Leitch on the Hall of Fame arguments: “it’s like watching politicians”


Will Leitch of Sports On Earth loves the Hall of Fame, but fears that the nature of the Hall of Fame debate — which, given how intractable everyone is being is less of a debate than a shout-fest — has ruined the whole thing:

This is the Hall of Fame. This is the ultimate sports debate. This is how we’ve always classified guys, how we’ve organized the world of baseball for years … It was supposed to be fun. But not now. The discussions about the Hall of Fame, and the actual ballots, are turning into the fiscal cliff debate, with people operating in bad faith, abusing their power, making decisions for reasons that have nothing to do with how good of a baseball player a certain guy was. It’s like watching politicians. And sports should never, ever be like watching politicians.

He’s got a point. And even though I get a more or less approving mention at the outset of the piece, I realize that I’m part of the problem too.

In my defense, I care far less about any one voter’s choice and I complain far less about this guy or that guy getting in than I used to. Same goes for whether someone uses old school or new school analysis. I don’t think I’ve cited WAR with any bit of seriousness or conviction in my life, for example, and I’ve mentioned several times that I won’t lose much sleep if Jack Morris gets in or Barry Bonds is left out or whatever. I have my opinions on those matters and others have different ones and if all we have when it comes to Hall of Fame talk is a difference of opinions in that regard, fine. Let’s shout about it some and then have beers later.

What does bother me, however, is inconsistent and dishonest reasoning employed by those who are supposed to be the foremost experts and authorities we have. The double standards, the intellectual laziness, the personal vendettas and the grandstanding that passes for baseball analysis and, ultimately, historical judgment.  You want Jack Morris and Dale Murphy in and Roger Clemens and Barry Bonds out? Fine. Say you think the former were better (or at least more worthy) baseball players than the latter, cast your vote and stand by your judgment.  But don’t ignore or invent history to do so and don’t pretend history and evil-doers are forcing you to vote in such a way and that you feel powerless and depressed about it.

That’s the hill I’ll die on. Not the “this guy should be in or that guy should be out and you’re a moron for thinking otherwise” hill. The “think rationally, be honest and take responsibility for your actions, even if they’re unpopular” hill. It’s a concept that is always worth fighting for, be it in baseball arguments or in stuff that actually matters in the real world.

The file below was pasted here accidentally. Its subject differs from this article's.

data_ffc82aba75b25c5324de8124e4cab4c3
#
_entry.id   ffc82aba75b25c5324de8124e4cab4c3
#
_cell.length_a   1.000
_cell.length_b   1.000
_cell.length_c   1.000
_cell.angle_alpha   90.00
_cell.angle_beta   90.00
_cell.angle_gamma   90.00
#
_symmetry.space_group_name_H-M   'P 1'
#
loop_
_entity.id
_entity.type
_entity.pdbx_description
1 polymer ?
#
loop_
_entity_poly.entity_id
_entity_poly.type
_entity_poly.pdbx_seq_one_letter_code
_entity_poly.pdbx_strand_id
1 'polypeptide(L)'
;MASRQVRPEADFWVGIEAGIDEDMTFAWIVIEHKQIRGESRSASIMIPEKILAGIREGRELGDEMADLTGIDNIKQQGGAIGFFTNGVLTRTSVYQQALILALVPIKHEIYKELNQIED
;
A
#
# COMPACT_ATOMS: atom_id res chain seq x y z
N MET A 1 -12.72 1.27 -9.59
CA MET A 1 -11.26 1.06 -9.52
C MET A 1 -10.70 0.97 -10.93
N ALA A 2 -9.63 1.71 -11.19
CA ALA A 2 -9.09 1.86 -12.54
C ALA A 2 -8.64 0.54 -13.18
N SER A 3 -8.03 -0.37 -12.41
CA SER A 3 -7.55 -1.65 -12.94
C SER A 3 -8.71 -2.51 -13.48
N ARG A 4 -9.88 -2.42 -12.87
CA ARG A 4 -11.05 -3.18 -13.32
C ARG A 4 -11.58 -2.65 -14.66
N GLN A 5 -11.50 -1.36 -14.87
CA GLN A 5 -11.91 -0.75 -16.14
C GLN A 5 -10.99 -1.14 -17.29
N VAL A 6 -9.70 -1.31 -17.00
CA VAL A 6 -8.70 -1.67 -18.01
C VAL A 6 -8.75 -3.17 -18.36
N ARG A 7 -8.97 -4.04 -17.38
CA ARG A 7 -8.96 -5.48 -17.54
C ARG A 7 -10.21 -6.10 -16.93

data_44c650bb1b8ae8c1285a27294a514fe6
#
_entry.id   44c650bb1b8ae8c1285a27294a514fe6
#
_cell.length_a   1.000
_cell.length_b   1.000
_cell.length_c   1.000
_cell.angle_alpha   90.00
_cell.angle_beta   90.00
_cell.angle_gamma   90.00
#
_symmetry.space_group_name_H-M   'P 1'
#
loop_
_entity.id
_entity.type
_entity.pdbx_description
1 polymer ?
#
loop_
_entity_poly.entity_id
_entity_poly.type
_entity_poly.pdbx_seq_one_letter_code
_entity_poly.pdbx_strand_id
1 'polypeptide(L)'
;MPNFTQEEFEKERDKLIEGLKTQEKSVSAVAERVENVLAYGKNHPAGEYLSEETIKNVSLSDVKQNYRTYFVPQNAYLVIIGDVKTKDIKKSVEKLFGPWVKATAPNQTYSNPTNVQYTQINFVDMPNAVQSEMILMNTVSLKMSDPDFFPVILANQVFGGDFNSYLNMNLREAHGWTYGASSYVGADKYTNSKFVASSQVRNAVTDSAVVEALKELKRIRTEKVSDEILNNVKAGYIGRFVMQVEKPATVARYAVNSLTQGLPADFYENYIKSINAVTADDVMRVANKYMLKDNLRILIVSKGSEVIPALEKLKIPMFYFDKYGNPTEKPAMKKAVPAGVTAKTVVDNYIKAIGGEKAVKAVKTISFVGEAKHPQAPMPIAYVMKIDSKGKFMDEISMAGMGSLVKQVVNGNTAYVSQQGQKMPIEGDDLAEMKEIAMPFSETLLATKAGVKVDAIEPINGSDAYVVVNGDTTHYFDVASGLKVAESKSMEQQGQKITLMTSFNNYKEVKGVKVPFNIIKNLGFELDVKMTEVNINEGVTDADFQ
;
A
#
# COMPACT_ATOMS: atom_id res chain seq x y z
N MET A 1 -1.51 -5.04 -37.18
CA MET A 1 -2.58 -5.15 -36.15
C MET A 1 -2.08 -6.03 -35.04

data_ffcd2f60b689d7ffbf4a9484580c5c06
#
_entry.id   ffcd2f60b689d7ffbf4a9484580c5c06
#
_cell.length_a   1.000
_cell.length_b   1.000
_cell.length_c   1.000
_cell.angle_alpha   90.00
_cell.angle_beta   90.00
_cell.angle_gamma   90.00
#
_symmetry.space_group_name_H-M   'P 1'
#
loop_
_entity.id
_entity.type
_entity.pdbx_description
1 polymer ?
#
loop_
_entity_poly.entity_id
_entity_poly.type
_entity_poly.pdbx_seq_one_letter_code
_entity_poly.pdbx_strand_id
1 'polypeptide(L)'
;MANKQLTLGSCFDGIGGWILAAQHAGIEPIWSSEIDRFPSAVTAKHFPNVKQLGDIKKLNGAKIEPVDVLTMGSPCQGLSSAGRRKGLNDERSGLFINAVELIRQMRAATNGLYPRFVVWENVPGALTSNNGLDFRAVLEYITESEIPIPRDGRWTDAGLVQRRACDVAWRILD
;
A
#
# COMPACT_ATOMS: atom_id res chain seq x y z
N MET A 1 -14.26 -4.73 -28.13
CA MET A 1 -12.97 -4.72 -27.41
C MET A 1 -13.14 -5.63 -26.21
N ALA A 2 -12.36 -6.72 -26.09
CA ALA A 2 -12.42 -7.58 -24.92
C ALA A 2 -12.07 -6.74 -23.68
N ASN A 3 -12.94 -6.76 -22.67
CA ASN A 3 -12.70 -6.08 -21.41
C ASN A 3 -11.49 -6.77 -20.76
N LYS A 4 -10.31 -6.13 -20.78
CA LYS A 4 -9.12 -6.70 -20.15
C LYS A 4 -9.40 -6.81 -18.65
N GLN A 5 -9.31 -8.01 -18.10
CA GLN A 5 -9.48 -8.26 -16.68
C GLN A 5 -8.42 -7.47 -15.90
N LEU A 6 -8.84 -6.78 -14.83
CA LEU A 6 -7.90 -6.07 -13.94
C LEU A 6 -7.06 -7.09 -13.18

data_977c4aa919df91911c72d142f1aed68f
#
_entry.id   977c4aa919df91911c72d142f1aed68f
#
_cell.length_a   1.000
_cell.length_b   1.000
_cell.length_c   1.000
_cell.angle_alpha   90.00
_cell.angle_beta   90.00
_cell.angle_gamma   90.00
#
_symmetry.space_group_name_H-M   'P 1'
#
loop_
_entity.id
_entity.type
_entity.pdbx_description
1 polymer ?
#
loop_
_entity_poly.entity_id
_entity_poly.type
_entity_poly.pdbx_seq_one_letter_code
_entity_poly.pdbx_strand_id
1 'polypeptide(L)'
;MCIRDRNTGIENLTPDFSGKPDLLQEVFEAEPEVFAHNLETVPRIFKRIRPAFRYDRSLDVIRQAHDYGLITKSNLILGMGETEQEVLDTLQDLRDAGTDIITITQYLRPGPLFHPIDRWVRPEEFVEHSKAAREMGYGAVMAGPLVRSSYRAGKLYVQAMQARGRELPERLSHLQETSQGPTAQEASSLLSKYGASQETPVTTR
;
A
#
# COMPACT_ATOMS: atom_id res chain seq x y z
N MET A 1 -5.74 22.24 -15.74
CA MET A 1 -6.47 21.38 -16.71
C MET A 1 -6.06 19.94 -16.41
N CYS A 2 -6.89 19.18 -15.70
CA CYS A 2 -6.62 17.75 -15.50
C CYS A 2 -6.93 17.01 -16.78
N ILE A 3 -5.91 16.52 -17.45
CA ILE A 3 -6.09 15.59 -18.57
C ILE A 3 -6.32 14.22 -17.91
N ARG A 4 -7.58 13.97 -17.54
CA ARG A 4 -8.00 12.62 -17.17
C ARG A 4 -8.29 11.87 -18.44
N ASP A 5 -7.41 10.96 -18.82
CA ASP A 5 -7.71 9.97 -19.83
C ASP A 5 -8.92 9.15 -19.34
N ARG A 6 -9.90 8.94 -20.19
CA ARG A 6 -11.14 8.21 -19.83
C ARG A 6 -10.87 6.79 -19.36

NLDS, Game 4: Cardinals vs. Cubs lineups

John Lackey
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Here are the Cardinals and Cubs lineups for Game 4 of the NLDS in Chicago:

3B Matt Carpenter
1B Stephen Piscotty
LF Matt Holliday
RF Jason Heyward
SS Jhonny Peralta
CF Randal Grichuk
2B Kolten Wong
C Yadier Molina
SP John Lackey

Yadier Molina is in the lineup despite leaving Game 3 early with obvious discomfort in his injured thumb. Randal Grichuk starts in center field after Tommy Pham played there in Game 3, which is interesting because in Game 1 the Cardinals used Grichuk in right field and Jason Heyward in center field. John Lackey is starting on short rest after winning Game 1, as manager Mike Matheny bypassed Lance Lynn with the season on the line.

CF Dexter Fowler
RF Jorge Soler
3B Kris Bryant
1B Anthony Rizzo
2B Starlin Castro
LF Kyle Schwarber
C Miguel Montero
SP Jason Hammel
SS Javier Baez

Addison Russell is out of the lineup after injuring his hamstring in Game 3, so Javier Baez is taking his place at shortstop and batting ninth behind the pitcher. Jorge Soler’s hot streak gets him another start in the No. 2 spot, with Kyle Schwarber batting sixth again. Jason Hammel makes his first start in 12 days.

Phil Nevin: managerial candidate for the Nats, Mariners, Marlins and Padres

Phil Nevin

Phil Nevin retired following the 2006 season so he was too early to join the trend of All-Star players who, rather than simply wait around for a big league managerial job to be handed to them, actually went and managed in the bus leagues for a while.

He started in independent ball, jumped to the Tigers’ Double-A team and then Triple-A team and then, for the past two seasons, managed the Diamondbacks’ Triple-A club in Reno. In short, the man has paid his dues and has had good reviews from his players everywhere he’s been. So this is not too much of a surprise:


The Padres feel like the most natural fit given that Nevin’s best seasons came with the club and given that he makes his home just outside of San Diego. But all of those jobs are fairly desirable, either for personal reasons or because they’re fairly talented clubs who underachieved in significant fashion this year. Nowhere to go but up, right?

No hearing today: Chase Utley to be eligible once again

Chase Utley
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Chase Utley‘s suspension is quickly turning into a more theoretical than actual thing.

Following his Sunday suspension for sliding into Ruben Tejada and breaking Tejada’s leg, Utley appealed. Per the Collective Bargaining Agreement players are eligible pending appeal, and because MLB, the union and Utley’s agent could not get together for a hearing yesterday he was eligible for last night’s game. Of course he didn’t play.

Now, Tim Brown of Yahoo hears from a source that there will be no hearing today either.

This is simultaneously interesting given how much of a to-do the whole matter has become and boring given how, in reality, Utley is a pretty unimportant piece of the Dodgers roster at this point and his presence or absence will, in all likelihood, not affect any game on a level even approaching the manner in which he affected Game 2.